In brief

Alterations in the amino acid sequence of fungal linalool synthase influence the enzyme’s terpenoid end-product, offering a strategic blueprint for bioengineering more targeted and efficient terpene synthases for use in a wide range of industrial applications.

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Manufacturing nature’s sweet smells

25 Jan 2024

In a breakthrough study, researchers identify how an enzyme found in fungi produces a natural chemical commonly used in cosmetics, fragrances and medicines.

Alongside visual cues like bright colours, plants send sweet-smelling signals to keep their ‘friends’ close—scented organic chemicals called terpenoids attract pollinators such as bees and butterflies. These fragrant molecules are also used extensively in a range of commercial processes from drug development and food flavourings to cosmetics and perfumery.

Congqiang Zhang, a Principal Investigator at A*STAR’s Singapore Institute of Food and Biotechnology Innovation (SIFBI), said that manufacturing terpenoids requires the use of terpene synthases (TPSes), elusive enzymes known to produce the terpene scaffolds that can be further diversified to a catalogue of around 200,000 different terpenoids.

“The products of tens of thousands of TPSes are still unknown, particularly the fungal ones,” explained Zhang, adding that this is largely because characterising terpenoids structurally is time-consuming and expensive, a process that requires specialised analytical technologies.

However, overcoming these barriers hold enormous commercial value. “With a deep mechanistic understanding of TPSes, we can eventually predict their main products without extensive experiments, enabling us to engineer next-generation, high-efficiency TPSes for specific terpenoid products,” noted Zhang.

In collaboration with researchers from CNRS@CREATE and the National University of Singapore, Zhang’s team investigated the crystal structure of a TPS called fungal linalool synthase, which is known to produce linalool (a natural terpenoid with a lavender fragrance and strong antibacterial properties routinely used in shampoos and soaps). The team performed a battery of tests to identify key regions and amino acids that influenced the enzyme’s specificity.

They zeroed in on a specific amino acid called Tyr299 which dictated whether fungal linalool synthase produced linear or ring-shaped cyclic terpenoids. They discovered that altering Tyr299 resulted in the TPS shifting its production of linalool to longer, chain-like terpenoid products.

Zhang said that this is the first report of a crystal structure for a fungal monoterpene synthase, which adds to a very limited set of fully characterised TPSes of microbial origin. “Therefore, this study provides an important template to model other uncharacterised microbial terpene synthases in nature,” commented Zhang.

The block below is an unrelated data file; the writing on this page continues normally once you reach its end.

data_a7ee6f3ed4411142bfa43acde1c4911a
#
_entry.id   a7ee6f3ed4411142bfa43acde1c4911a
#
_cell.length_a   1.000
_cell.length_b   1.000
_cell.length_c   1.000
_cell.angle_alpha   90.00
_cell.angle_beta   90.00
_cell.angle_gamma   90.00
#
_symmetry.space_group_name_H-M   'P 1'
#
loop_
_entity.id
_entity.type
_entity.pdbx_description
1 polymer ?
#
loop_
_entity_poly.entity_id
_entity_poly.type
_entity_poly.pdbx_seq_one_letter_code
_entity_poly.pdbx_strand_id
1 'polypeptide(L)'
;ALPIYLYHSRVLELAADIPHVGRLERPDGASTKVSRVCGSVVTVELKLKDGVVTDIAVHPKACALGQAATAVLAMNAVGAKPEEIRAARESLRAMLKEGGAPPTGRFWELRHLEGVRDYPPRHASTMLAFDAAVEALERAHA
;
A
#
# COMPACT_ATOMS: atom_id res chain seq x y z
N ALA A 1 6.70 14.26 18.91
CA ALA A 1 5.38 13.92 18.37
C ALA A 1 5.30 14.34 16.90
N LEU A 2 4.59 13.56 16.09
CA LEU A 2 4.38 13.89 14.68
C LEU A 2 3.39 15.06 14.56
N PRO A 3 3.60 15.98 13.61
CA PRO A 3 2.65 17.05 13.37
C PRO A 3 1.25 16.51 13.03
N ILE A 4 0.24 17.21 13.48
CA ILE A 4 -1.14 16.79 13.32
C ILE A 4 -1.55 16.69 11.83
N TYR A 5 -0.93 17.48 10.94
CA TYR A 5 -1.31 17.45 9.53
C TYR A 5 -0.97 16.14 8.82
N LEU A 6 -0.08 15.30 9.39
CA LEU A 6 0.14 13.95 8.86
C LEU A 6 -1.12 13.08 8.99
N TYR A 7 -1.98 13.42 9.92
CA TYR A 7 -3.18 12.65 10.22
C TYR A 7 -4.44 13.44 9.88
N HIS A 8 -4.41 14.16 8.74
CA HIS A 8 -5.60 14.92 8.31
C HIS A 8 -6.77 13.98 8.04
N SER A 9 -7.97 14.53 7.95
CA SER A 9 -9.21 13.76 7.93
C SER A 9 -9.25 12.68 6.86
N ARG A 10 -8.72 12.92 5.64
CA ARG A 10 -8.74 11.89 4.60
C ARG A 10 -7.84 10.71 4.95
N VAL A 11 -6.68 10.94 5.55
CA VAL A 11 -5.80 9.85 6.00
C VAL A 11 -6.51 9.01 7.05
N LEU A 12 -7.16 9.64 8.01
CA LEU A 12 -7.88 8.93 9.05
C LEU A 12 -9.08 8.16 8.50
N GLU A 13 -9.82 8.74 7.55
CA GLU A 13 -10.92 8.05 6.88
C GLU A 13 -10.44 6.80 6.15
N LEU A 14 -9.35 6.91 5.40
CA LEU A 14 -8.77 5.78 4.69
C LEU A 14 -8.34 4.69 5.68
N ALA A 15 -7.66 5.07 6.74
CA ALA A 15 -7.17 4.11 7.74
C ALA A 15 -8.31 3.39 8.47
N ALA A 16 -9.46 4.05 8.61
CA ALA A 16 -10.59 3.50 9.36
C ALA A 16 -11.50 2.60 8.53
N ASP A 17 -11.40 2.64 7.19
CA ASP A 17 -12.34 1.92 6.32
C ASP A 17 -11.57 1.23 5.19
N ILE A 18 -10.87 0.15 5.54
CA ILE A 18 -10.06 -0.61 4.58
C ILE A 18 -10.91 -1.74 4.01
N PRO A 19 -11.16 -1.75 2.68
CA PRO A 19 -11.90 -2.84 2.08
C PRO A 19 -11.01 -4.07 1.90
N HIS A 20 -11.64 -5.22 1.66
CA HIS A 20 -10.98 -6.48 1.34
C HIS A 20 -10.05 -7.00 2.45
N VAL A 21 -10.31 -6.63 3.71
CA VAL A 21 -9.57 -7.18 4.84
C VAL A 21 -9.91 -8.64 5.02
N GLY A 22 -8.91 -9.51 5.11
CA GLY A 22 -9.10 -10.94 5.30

These fresh insights on how the structural features of TPSes govern product specificity open up possibilities for creating customised enzymes with targeted functions for numerous natural product synthesis applications. According to Zhang, the team is optimising other aspects of linalool bioproduction and have filed patents to commercialise the use of their innovative TPS technology.

The A*STAR researchers contributing to this research are from the Singapore Institute of Food and Biotechnology Innovation (SIFBI) and the Bioinformatics Institute (BII).

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T, R., Sharma, D., Lin, F., Choong, Y.K., Lim, C., et al. Structural understanding of fungal terpene synthases for the formation of linear or cyclic terpene products. ACS Catalysis 13 (7), 4949–4959 (2023). | article

Zhang, C., Chen, X., Lee, R.T.C., T, R., Maurer-Stroh, S., et al. Bioinformatics-aided identification, characterization and applications of mushroom linalool synthases. Communications Biology 4 (223), (2021). | article

About the Researchers

Congqiang Zhang (Simon) received his undergraduate and master training in chemical engineering at Tianjin University, China. He then continued with his PhD training in Chemical and Pharmaceutical Engineering in a joint programme between National University of Singapore and Massachusetts Institute of Technology. He is now a Principal Investigator at the Singapore Institute of Food and Biotechnology Innovation (SIFBI) leading a team working on multiple academic and industrial projects. His expertise is in metabolic engineering, synthetic biology, enzyme engineering, discovery and biosynthesis of natural products and industrial biotechnology. He has co-authored over 30 papers and has 10 international patents. He served as an associate editor for two peer-reviewed journals, Advanced Biotechnology and Frontiers in Bioengineering and Biotechnology; and is the secretary for the BioEnergy Society of Singapore.
Rehka T. obtained her bachelor's degree in Bioengineering from Nanyang Technological University in July 2016. From Mar 2017 to Aug 2018, she worked at Singapore-MIT Alliance for Research and Technology (SMART) as a Laboratory Technologist in the Infectious Diseases department where she focused extensively on the proteomics of bacterial infection. She then joined A*STAR and was with the Biotransformation Innovation Platform (BIP) before moving to the Singapore Institute of Food and Biotechnology Innovation (SIFBI). Her focus has been mainly on enzyme engineering of terpene synthases for the production of valuable terpenoids. Last year, she represented SIFBI and was one of three participants to win the best poster award at Bioflavour 2022, an event organised by Dechema and held in Frankfurt, Germany. She has published six papers in journals such as Nature Communications and ACS publications.

This article was made for A*STAR Research by Wildtype Media Group